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How to Get Rid of Eye Floaters [& When to See an Eye Doctor]

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Most people see random spots and specs that look like cobwebs floating around in their field of vision from time to time. These are commonly referred to as “eye floaters” and typically do not warrant any need for concern, however, if they remain a consistent problem, they can lead to other conditions that require prompt, if not immediate attention from an eye doctor. 

What Is an Eye Floater?

Floaters will usually appear when tiny bits of the eye’s gel-like vitreous break loose within the inner back portion of the eye.  Undissolved gel particles will sometimes float around in the more liquid center of the vitreous causing us to see “eye floaters”.

The vitreous is typically gel-like when we are younger, but as we age it becomes more watery as it begins to shrink and break away into these stringy fibers. This process is also often referred to as vitreous detachment. Although it’s normal to experience this phenomenon, if you are noticing a sudden increase in these eye floaters within your field of vision, it’s best to make an appointment with an eye doctor.

When to See a Doctor

A few floaters here and there is usually no cause for concern, however, if you see many of them at once, especially accompanied by flashes of light, then contact an ophthalmologist right away.

This sudden onset of these symptoms could lead to a condition called posterior vitreous detachment (PVD). This could also mean that the retina itself is separating from the back of the eye’s inner lining causing retinal detachment. It may be difficult to notice these symptoms as eye floaters will tend to settle near the bottom of the eye beneath the field of vision, providing another good reason for regular eye exams with your eye doctor. 

A typical diagnosis is conducted with a dilated eye examination but may need further testing if the vitreous gel is very clear, as it may be hard to see the PVD.

Other more serious causes for eye floaters also include:

  • Eye inflammation
  • Infection
  • Tearing or trauma in the retina
  • Traumatic eye injury
  • Diabetic retinopathy 
  • Hemorrhaging
  • Eye tumors

In general, any sudden increase in eye floaters should warrant a visit to your eye doctor, as early detection of any conditions of the eyes would only help in preserving vision. 

A closeup of an eye with a digital scan of the retina taking place.

Treatment

85% of people that experience PVD notice disappearance of symptoms within 3 months. They no longer notice flashes, and the floaters tend to improve. For this reason, specific treatment for PVD is not usually needed but if problems persist, there are options that can help.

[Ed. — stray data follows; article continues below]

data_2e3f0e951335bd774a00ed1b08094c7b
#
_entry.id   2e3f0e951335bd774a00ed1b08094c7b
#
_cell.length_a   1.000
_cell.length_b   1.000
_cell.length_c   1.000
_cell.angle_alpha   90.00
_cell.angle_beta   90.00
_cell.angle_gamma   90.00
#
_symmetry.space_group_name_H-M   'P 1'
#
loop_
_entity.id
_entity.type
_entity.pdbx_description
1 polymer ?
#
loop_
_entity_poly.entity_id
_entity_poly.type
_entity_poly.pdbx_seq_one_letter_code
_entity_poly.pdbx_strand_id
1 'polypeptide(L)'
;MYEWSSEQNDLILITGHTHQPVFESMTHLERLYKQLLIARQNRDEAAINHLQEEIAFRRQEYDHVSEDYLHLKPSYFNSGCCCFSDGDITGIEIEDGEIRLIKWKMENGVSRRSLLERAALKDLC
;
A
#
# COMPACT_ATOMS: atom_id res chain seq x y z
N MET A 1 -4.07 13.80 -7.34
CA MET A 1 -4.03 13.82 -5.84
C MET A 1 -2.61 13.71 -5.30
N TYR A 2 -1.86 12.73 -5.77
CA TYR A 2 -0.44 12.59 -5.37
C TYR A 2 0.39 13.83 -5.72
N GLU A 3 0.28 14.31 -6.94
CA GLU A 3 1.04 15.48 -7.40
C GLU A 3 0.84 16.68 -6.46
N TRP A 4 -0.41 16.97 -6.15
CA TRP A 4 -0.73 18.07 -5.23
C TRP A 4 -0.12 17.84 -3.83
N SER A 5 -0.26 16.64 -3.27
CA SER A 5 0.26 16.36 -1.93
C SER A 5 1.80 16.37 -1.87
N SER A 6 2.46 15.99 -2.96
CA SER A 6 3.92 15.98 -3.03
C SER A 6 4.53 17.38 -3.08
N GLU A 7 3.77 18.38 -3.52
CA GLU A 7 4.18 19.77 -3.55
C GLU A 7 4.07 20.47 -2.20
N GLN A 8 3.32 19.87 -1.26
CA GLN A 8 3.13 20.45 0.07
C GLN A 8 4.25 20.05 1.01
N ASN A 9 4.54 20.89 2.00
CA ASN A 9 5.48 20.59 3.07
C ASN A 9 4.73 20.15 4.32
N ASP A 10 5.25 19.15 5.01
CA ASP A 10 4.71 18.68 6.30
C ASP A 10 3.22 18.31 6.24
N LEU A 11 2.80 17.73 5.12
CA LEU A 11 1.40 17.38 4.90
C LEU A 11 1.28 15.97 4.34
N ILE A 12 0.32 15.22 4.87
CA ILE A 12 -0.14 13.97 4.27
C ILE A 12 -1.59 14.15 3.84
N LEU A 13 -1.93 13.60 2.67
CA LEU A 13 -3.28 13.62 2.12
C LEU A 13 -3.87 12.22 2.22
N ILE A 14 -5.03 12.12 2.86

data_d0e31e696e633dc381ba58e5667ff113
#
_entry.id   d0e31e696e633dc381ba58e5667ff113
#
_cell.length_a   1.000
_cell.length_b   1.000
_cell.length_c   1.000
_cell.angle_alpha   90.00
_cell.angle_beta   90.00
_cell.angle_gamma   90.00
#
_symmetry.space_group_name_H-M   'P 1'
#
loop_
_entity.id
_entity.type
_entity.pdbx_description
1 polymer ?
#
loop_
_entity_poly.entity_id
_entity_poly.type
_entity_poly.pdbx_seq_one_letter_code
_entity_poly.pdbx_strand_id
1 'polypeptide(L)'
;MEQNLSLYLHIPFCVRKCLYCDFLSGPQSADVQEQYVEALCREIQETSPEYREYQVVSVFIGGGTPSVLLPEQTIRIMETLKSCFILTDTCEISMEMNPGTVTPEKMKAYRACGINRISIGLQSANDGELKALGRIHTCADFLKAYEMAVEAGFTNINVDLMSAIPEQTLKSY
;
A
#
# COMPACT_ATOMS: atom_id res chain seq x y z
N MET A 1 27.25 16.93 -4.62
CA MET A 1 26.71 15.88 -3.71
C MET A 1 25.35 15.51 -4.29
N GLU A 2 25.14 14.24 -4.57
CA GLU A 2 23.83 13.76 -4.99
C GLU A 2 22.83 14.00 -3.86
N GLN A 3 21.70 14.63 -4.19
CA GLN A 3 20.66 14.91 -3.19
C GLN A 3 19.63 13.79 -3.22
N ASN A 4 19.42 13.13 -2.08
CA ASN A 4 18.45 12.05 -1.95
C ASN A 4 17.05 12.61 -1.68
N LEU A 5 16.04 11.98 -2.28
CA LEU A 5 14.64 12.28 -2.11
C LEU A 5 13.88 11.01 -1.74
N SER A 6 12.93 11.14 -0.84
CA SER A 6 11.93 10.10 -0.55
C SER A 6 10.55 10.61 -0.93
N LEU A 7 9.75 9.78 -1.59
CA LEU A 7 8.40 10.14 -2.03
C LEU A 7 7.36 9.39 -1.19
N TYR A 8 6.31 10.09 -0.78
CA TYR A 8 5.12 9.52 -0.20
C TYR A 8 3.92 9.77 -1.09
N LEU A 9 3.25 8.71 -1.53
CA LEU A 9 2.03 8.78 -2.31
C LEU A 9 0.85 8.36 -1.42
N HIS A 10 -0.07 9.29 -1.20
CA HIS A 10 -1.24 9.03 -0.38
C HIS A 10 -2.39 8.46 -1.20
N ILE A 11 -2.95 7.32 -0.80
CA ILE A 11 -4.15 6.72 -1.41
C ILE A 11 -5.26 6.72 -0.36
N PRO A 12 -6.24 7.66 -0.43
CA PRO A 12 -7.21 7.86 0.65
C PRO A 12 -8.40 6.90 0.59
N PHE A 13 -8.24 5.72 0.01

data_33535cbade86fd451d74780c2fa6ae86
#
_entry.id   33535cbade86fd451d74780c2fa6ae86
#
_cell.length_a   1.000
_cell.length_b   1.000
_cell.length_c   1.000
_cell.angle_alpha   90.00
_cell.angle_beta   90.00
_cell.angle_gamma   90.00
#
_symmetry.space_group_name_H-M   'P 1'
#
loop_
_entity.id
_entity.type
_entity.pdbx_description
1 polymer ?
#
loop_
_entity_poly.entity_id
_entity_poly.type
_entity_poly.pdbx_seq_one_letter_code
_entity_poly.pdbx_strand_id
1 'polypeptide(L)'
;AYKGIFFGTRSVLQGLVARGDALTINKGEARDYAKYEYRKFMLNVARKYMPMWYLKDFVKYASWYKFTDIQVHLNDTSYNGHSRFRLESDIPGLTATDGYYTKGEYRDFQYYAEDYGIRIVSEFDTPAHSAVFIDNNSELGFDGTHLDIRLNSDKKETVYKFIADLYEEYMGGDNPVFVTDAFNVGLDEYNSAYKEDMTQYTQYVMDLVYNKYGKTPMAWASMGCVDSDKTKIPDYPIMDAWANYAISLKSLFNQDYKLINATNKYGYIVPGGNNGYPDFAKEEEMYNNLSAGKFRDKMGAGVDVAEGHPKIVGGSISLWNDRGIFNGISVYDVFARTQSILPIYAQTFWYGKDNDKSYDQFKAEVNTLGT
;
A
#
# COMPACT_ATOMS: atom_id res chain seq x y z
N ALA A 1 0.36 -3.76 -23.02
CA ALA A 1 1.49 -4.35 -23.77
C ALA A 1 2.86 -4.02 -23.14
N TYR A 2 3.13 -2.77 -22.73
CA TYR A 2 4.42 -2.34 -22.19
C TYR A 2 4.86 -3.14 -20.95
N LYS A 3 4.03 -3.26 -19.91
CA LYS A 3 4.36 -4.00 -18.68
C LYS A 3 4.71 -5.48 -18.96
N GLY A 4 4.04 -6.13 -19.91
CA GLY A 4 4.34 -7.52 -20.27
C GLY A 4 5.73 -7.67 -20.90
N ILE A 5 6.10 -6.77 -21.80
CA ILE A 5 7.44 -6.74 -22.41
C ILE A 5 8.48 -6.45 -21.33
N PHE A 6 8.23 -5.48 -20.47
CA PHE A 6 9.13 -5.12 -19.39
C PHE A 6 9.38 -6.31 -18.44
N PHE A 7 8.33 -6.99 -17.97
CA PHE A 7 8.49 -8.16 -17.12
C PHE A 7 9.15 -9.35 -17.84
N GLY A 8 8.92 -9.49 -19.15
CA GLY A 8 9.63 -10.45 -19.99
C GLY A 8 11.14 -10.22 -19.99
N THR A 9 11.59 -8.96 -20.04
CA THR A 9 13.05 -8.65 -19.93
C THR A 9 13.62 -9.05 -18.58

From the initial onset of PVD, you should schedule 1 or more visits to your eye doctor within the first 3 months of noticing symptoms. Although rarely needed, surgery may be required for symptoms that persist and potentially develop into retinal tears or retinal detachment. Laser surgery is available to assist in maintaining vision, but it’s best to book an appointment as soon as possible. 

Large bothersome floaters that aren’t necessarily a major concern may still be bothersome to individuals. With recent technological improvements, they can be treated with a process called laser vitreolysis.

During this procedure, a laser beam is projected into the eye through the pupil and focused on large floaters to break them apart. By vaporizing them, the bothersome floaters disappear, or at the very least become less bothersome. This method is substantially safer than previous technologies such as a vitrectomy

Being able to differentiate between when floaters are serious, or when they aren’t a big deal, is a job best left to professionals in the optometry field. Through their education, past experience, and ever-evolving ability to apply new technology to resolve minor and major eye conditions, schedule your next eye exam with a qualified eye doctor of your choice, and be sure to remain consistent throughout your healthy vision journey.

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Written by Total Vision

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